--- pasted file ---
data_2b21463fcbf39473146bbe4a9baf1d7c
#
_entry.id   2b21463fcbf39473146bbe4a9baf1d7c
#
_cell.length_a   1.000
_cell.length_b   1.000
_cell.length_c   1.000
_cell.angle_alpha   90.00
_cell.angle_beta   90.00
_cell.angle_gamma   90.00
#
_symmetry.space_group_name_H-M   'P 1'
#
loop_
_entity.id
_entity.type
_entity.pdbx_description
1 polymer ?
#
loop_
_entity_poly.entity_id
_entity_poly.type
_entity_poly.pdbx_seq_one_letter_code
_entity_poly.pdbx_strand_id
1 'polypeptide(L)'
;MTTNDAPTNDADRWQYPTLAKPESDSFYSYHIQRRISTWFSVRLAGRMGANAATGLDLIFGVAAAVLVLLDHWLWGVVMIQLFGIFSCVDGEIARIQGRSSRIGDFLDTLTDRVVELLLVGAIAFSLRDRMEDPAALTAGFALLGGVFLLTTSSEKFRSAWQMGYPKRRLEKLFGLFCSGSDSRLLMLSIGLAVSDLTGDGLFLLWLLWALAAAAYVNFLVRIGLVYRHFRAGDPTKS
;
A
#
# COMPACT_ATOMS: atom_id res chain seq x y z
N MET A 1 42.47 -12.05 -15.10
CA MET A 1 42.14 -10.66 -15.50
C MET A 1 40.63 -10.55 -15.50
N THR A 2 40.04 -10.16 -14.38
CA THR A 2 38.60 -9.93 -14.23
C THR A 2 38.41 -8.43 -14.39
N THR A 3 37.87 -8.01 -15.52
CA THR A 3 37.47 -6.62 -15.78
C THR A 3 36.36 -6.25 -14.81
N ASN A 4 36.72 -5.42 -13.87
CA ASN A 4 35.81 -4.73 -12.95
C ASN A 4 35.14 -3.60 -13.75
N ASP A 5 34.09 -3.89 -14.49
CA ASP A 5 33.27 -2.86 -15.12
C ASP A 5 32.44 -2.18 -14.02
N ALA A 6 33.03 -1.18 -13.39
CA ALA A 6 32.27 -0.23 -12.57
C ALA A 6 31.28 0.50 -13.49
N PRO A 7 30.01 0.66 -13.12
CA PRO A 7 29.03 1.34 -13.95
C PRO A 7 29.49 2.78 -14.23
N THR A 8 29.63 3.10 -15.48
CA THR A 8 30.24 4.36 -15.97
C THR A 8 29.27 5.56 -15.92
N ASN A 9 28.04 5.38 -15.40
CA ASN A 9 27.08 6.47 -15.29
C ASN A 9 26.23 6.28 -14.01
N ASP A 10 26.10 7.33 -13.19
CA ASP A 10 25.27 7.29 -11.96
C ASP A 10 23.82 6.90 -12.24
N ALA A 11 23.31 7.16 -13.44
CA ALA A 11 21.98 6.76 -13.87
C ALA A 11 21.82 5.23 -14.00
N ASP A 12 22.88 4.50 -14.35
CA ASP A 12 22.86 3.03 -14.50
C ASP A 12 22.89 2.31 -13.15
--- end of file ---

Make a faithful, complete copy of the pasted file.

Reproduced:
data_2b21463fcbf39473146bbe4a9baf1d7c
#
_entry.id   2b21463fcbf39473146bbe4a9baf1d7c
#
_cell.length_a   1.000
_cell.length_b   1.000
_cell.length_c   1.000
_cell.angle_alpha   90.00
_cell.angle_beta   90.00
_cell.angle_gamma   90.00
#
_symmetry.space_group_name_H-M   'P 1'
#
loop_
_entity.id
_entity.type
_entity.pdbx_description
1 polymer ?
#
loop_
_entity_poly.entity_id
_entity_poly.type
_entity_poly.pdbx_seq_one_letter_code
_entity_poly.pdbx_strand_id
1 'polypeptide(L)'
;MTTNDAPTNDADRWQYPTLAKPESDSFYSYHIQRRISTWFSVRLAGRMGANAATGLDLIFGVAAAVLVLLDHWLWGVVMIQLFGIFSCVDGEIARIQGRSSRIGDFLDTLTDRVVELLLVGAIAFSLRDRMEDPAALTAGFALLGGVFLLTTSSEKFRSAWQMGYPKRRLEKLFGLFCSGSDSRLLMLSIGLAVSDLTGDGLFLLWLLWALAAAAYVNFLVRIGLVYRHFRAGDPTKS
;
A
#
# COMPACT_ATOMS: atom_id res chain seq x y z
N MET A 1 42.47 -12.05 -15.10
CA MET A 1 42.14 -10.66 -15.50
C MET A 1 40.63 -10.55 -15.50
N THR A 2 40.04 -10.16 -14.38
CA THR A 2 38.60 -9.93 -14.23
C THR A 2 38.41 -8.43 -14.39
N THR A 3 37.87 -8.01 -15.52
CA THR A 3 37.47 -6.62 -15.78
C THR A 3 36.36 -6.25 -14.81
N ASN A 4 36.72 -5.42 -13.87
CA ASN A 4 35.81 -4.73 -12.95
C ASN A 4 35.14 -3.60 -13.75
N ASP A 5 34.09 -3.89 -14.49
CA ASP A 5 33.27 -2.86 -15.12
C ASP A 5 32.44 -2.18 -14.02
N ALA A 6 33.03 -1.18 -13.39
CA ALA A 6 32.27 -0.23 -12.57
C ALA A 6 31.28 0.50 -13.49
N PRO A 7 30.01 0.66 -13.12
CA PRO A 7 29.03 1.34 -13.95
C PRO A 7 29.49 2.78 -14.23
N THR A 8 29.63 3.10 -15.48
CA THR A 8 30.24 4.36 -15.97
C THR A 8 29.27 5.56 -15.92
N ASN A 9 28.04 5.38 -15.40
CA ASN A 9 27.08 6.47 -15.29
C ASN A 9 26.23 6.28 -14.01
N ASP A 10 26.10 7.33 -13.19
CA ASP A 10 25.27 7.29 -11.96
C ASP A 10 23.82 6.90 -12.24
N ALA A 11 23.31 7.16 -13.44
CA ALA A 11 21.98 6.76 -13.87
C ALA A 11 21.82 5.23 -14.00
N ASP A 12 22.88 4.50 -14.35
CA ASP A 12 22.86 3.03 -14.50
C ASP A 12 22.89 2.31 -13.15